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I read on Rabbi Wein's website the following:

With the absence of wishful thinking and of recognition of the true facts of the reality of our situation there must also be a sense of a better future. Judaism is always optimistic about the future, about a great and serene period of “latter days.” Yeshuat Hashem k’heref ayin – the salvation and deliverance from evil occasioned by God’s will is but an eye blink away from us. In looking back over the past two centuries of Jewish life, of Czarist persecution, two horrendous World Wars, the Holocaust, Communism and Stalin’s attempt to eradicate the Jews, continual Arab wars and terrorism, worldwide enmity and anti-Semitism, the UN and its hypocrisy and bias and the terrible toll of assimilation and intermarriage within Jewry itself, one must be impressed and stand in wonder at the resiliency and strength of commitment and tenacity of survival of the Jewish people and the State of Israel.

Does anyone know where these words originate from?

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    Please edit in as much information as you can about where you've encountered this expression. – Isaac Moses Jul 17 '15 at 15:27
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    @IsaacMoses, I don't see a citation in the newsletter, but I didn't look carefully. – Yishai Jul 17 '15 at 15:35
  • @Yishai OK, I probably misread "look at the quotation from the commentary of the Malbim at the beginning of my book, 2020 Vision." – Isaac Moses Jul 17 '15 at 15:37
  • According to this page, it's from Sefer Hamaccabim, but i couldn't find exactly where. – Scimonster Jul 17 '15 at 15:39
  • The first result at google.com/search?q=salvation+blink+eye+source is aish.com/tp/i/btl/48944066.html which says it's "based on Midrash - Yalkut Shemoni, Netzavim #960" but I'm not seeing in Yalkut Shim'oni to Nitzavim or in Yalkut Shim'oni 960 (which is to B'racha). – msh210 Jul 17 '15 at 15:43
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This expression is found in Midrash Lekach Tov1 (Esther 4:17):

מה שאלתך מלמד שלא היתה אוכלת עד שאמר לה מה שאלתך והוא אמר מהרו את המן וביום י"ו בניסן נתלה המן לא עמד גזירתו אלא ב' ימים וביום ג' נצלב כי נדדה שנת המלך בליל שמורים. ישועת ה' כהרף עין יחיינו מיומים וביום השלישי יקימנו ונחיה לפניו

Translation:

"What is your request" (Esther 5:6): This teaches that Esther did not eat until Achashveirosh said to her, "What is your request?" And he said, "Rush Haman" (5:5), and Haman was hanged on the 16th of Nisan. His decree lasted only two days, and on the third day he was hanged, since "the King's sleep was disturbed" (Esther 6:1) on the "Night of Watching" ("Leil Shimurim", i.e. the night of the 15th of Nisan; see Sh'mos 12:42).2

The salvation of HaShem is like the blink of an eye. "After two days, He will revive us,3 and on the third day, He will raise us up, and we shall live before Him" (Hoshe'a' 6:2).4

This expression is related to earlier statements in the Mechilta (Bo §14) and Tanchuma (Bo §9) that HaShem took the Jews out of Egypt immediately once the designated time arrived ("מכיון שהגיע הקץ לא עכבן המקום כהרף עין", "As soon as the appointed deadline arrived, the Omnipresent did not delay them even for the blink of an eye").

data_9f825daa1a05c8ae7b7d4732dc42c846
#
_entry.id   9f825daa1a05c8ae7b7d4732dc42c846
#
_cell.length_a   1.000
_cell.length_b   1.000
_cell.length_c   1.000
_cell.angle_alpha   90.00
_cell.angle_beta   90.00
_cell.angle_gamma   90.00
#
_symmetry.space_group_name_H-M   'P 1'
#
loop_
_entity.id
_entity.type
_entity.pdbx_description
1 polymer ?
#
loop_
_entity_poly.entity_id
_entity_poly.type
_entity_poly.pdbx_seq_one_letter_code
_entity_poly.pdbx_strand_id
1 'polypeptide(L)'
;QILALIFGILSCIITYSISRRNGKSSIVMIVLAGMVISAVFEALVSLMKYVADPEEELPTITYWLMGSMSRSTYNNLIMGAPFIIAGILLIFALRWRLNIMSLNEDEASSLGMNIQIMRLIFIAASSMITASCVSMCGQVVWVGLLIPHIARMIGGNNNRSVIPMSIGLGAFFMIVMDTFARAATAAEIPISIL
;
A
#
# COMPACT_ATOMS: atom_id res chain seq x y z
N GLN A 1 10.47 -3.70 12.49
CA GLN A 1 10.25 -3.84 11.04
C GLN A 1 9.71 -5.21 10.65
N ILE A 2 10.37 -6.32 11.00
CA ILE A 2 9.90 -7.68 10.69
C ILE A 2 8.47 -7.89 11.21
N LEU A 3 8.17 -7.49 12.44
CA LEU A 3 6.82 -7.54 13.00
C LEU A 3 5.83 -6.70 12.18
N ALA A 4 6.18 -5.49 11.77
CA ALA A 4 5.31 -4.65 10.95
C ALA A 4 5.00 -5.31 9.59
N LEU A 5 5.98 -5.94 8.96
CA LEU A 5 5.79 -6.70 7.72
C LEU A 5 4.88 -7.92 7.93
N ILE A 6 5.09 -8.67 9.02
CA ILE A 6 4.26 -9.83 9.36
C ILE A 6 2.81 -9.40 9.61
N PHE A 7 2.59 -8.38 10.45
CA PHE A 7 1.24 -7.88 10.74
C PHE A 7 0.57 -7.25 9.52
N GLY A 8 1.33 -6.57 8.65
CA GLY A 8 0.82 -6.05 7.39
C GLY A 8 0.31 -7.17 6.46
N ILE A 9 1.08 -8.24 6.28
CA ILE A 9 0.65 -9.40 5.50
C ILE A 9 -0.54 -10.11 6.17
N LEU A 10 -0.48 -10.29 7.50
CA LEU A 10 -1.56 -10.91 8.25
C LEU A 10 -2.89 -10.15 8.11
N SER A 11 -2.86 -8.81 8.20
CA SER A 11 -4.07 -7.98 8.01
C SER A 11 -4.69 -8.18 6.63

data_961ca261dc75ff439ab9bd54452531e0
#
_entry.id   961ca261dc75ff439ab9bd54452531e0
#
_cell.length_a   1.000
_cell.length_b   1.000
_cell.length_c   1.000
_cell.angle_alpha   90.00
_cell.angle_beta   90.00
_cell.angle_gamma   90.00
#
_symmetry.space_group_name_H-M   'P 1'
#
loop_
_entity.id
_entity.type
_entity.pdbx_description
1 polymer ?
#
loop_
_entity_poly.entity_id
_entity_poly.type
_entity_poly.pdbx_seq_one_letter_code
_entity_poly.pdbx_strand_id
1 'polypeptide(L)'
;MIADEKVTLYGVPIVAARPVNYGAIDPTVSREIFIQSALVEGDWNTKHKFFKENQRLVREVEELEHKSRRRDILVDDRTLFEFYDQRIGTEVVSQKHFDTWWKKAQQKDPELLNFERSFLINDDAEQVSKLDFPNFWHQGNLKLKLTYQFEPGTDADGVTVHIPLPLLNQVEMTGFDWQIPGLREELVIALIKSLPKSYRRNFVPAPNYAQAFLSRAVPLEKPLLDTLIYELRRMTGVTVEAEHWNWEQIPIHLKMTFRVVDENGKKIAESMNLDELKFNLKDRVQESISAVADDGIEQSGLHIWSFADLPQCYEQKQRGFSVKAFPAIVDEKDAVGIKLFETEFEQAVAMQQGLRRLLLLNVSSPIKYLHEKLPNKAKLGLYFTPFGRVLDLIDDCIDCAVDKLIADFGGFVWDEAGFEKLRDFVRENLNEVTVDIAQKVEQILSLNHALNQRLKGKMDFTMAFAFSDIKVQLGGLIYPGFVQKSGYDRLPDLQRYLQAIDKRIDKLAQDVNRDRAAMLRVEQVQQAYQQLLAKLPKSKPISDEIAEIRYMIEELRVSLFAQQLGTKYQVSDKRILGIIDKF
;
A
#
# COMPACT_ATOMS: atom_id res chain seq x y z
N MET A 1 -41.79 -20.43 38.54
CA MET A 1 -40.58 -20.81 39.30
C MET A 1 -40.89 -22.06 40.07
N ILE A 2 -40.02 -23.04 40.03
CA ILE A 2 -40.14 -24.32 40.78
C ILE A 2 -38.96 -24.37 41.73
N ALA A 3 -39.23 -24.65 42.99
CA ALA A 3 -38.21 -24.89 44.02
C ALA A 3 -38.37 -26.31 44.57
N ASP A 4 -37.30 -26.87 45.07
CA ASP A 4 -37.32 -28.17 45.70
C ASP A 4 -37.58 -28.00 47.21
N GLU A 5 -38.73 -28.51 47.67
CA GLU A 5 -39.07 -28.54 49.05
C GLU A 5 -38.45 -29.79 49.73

The term "k'heref ayin" ("like the blink of an eye") is also found in the Talmud where R' Yose describes the transition of bein hash'mashos (B'rachos 2b, Shabbos 34b, Y'rushalmi B'rachos 3a).


1 Composed in the late 11th century by R' Tovia ben Eliezer.

2 Haman enacted his decree on the 13th of Nisan (Esther 3:12), and Esther called for a three-day fast (4:16) starting that day according to Esther Rabba (8:7), or starting the following day according to Rashi on 4:17 ("שהתענ' י"ד בניסן וט"ו וט"ז"). On the third day (the Lekach Tov appears to follow Esther Rabba in counting from the 13th), Esther first appeared before Achashveirosh to appeal to him (5:1). Achashveirosh's sleep was troubled that night (6:1), which would seem to make it the night of the 16th. This may have also counted as Leil Shimurim due to the doubtful status of the second day of Yom Tov in the Diaspora.

Perhaps an alternative explanation is that the text of the Lekach Tov may contain a copyist error that should be emended to "וביום ט"ו בניסן נתלה" ("and he was hanged on the 15th of Nisan"). However, this would create a difficulty since it would imply that Esther first appeared before Achashveirosh on the 14th, which was only the second day after the decree.

3 The juxtaposition of ישועת ה' כהרף עין and יחיינו מיומים forms an imperfect rhyme for a thematic and poetic culmination of the section.

4 The Y'rushalmi (Sanhedrin 11:6) understands this verse as a specific reference to the future resurrection of the dead, while Rashi and other commentators view this as a general reference to the future redemption of the Jewish people after two long diasporas.

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This is actually one of the examples in the user manual that comes with the Bar-Ilan DVD (or used to, anyway). People think it's Biblical and it's not. It's definitely a later rabbinic aphorism ... would have to run the search later bli neder.

There's a Sforno comparing how Joseph was rushed out of jail -- and the Jews rushed out of Egypt -- that addresses the concept, but never uses that particular phrasing. Because either it hadn't been coined yet, or it hadn't spread to Italy by the late 1400s.

  • ... or he didn't want to use it. – msh210 Jan 28 '16 at 21:20

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